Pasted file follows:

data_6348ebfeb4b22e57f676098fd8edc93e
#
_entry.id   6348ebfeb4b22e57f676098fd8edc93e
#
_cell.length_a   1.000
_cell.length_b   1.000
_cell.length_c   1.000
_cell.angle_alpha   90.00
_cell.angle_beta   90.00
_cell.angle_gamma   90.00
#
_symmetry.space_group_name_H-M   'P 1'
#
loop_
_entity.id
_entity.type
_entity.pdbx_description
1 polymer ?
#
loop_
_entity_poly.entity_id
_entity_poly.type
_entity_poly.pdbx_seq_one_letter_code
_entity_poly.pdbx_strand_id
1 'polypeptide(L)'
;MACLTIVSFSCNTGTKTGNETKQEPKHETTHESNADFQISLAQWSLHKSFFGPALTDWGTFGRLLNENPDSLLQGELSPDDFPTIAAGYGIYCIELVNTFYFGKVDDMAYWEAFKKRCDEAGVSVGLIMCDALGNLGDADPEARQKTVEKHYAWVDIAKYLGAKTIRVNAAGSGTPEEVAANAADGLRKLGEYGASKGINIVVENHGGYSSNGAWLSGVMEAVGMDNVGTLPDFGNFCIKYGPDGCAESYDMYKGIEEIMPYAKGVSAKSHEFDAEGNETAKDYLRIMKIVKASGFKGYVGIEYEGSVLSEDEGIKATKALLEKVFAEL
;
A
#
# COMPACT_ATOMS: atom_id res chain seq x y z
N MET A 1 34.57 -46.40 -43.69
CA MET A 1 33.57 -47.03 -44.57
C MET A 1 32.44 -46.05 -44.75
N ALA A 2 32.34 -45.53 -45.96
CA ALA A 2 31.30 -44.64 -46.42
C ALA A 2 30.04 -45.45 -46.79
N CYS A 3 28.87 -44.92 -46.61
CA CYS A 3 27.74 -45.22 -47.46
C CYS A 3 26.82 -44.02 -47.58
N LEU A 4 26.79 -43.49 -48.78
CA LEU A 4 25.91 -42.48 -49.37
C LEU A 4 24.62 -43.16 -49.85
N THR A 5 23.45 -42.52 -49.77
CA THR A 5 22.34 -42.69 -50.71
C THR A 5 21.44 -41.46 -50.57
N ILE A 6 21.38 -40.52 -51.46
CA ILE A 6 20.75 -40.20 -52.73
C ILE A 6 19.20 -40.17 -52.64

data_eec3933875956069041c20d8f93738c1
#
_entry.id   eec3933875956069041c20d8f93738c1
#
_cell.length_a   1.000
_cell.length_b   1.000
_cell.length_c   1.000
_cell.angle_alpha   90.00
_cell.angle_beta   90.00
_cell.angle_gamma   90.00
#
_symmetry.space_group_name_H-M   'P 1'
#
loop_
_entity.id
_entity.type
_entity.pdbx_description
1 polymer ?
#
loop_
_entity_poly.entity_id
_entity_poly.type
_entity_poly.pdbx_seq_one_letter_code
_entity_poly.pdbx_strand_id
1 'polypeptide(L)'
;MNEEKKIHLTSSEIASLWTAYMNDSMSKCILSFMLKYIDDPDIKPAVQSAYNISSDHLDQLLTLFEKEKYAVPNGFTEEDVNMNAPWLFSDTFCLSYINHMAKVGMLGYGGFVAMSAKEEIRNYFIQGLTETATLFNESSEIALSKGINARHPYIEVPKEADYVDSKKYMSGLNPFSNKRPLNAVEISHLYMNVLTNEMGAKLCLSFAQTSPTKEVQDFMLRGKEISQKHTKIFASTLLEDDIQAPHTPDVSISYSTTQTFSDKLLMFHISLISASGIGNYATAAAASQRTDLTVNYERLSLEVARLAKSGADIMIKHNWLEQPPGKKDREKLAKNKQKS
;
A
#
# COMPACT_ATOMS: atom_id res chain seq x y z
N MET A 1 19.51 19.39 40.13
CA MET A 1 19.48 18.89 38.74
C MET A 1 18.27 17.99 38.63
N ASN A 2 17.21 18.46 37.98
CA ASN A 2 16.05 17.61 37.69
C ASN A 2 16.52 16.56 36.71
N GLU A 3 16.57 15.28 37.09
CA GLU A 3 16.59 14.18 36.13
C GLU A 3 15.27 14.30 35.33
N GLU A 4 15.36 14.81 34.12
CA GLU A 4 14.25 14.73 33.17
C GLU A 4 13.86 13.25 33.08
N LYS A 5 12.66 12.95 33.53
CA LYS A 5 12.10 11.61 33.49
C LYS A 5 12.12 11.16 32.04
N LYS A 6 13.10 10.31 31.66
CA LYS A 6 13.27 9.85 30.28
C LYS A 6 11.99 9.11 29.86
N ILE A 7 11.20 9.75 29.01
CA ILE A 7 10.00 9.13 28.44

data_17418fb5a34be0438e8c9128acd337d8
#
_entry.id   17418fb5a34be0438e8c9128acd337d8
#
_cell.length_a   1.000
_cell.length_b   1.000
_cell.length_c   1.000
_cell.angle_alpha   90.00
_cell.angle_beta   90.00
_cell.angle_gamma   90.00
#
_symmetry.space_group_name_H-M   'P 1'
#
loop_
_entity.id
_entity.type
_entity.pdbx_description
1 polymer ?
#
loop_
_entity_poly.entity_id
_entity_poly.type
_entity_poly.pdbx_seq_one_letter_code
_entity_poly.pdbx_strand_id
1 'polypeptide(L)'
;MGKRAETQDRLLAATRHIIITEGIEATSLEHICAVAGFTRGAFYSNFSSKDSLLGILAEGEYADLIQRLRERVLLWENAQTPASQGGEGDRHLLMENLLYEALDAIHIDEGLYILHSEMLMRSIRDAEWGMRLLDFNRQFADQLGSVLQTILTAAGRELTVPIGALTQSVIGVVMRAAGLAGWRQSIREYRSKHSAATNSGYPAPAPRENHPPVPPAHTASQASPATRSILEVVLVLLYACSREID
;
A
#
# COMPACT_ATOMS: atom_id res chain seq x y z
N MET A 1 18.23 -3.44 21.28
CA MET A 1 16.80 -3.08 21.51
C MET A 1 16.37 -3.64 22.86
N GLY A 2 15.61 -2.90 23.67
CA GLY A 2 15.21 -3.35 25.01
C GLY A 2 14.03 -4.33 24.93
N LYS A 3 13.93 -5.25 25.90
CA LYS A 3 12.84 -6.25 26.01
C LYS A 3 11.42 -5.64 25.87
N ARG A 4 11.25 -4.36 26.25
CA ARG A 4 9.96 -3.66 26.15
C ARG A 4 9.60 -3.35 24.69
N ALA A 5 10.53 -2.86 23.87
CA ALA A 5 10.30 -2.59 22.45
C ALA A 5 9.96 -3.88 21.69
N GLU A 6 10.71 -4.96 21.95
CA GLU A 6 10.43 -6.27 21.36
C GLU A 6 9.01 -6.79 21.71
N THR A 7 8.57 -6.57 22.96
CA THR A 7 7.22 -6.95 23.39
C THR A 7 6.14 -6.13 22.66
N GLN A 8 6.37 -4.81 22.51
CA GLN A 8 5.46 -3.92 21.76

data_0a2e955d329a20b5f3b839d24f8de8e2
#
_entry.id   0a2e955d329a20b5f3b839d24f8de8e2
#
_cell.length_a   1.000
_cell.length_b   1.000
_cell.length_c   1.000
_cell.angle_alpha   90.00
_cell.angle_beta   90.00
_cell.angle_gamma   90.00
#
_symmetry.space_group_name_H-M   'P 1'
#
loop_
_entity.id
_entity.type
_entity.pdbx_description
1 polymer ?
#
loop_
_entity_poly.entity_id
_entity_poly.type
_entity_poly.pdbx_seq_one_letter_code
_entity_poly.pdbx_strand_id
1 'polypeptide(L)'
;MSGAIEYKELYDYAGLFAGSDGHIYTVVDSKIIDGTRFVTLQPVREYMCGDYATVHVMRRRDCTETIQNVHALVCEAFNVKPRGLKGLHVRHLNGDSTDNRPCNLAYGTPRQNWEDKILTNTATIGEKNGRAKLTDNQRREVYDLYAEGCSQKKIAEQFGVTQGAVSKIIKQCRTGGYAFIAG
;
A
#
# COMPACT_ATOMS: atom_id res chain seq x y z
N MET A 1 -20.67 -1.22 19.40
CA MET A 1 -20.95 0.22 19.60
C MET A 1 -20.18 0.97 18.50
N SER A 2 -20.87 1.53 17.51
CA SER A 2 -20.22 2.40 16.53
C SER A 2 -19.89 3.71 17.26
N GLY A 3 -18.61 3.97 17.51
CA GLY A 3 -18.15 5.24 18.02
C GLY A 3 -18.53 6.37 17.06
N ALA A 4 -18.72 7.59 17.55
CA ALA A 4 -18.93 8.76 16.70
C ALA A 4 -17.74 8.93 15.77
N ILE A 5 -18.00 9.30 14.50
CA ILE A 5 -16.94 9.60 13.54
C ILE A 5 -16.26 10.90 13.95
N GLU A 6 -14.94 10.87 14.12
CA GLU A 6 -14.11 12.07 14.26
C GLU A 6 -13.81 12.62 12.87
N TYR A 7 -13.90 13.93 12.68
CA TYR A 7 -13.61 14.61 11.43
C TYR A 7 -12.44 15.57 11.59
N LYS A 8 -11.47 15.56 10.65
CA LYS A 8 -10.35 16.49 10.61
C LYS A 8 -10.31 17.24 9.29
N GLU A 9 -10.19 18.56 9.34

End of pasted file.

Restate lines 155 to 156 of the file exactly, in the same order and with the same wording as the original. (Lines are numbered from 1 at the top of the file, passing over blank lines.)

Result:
#
_cell.length_a   1.000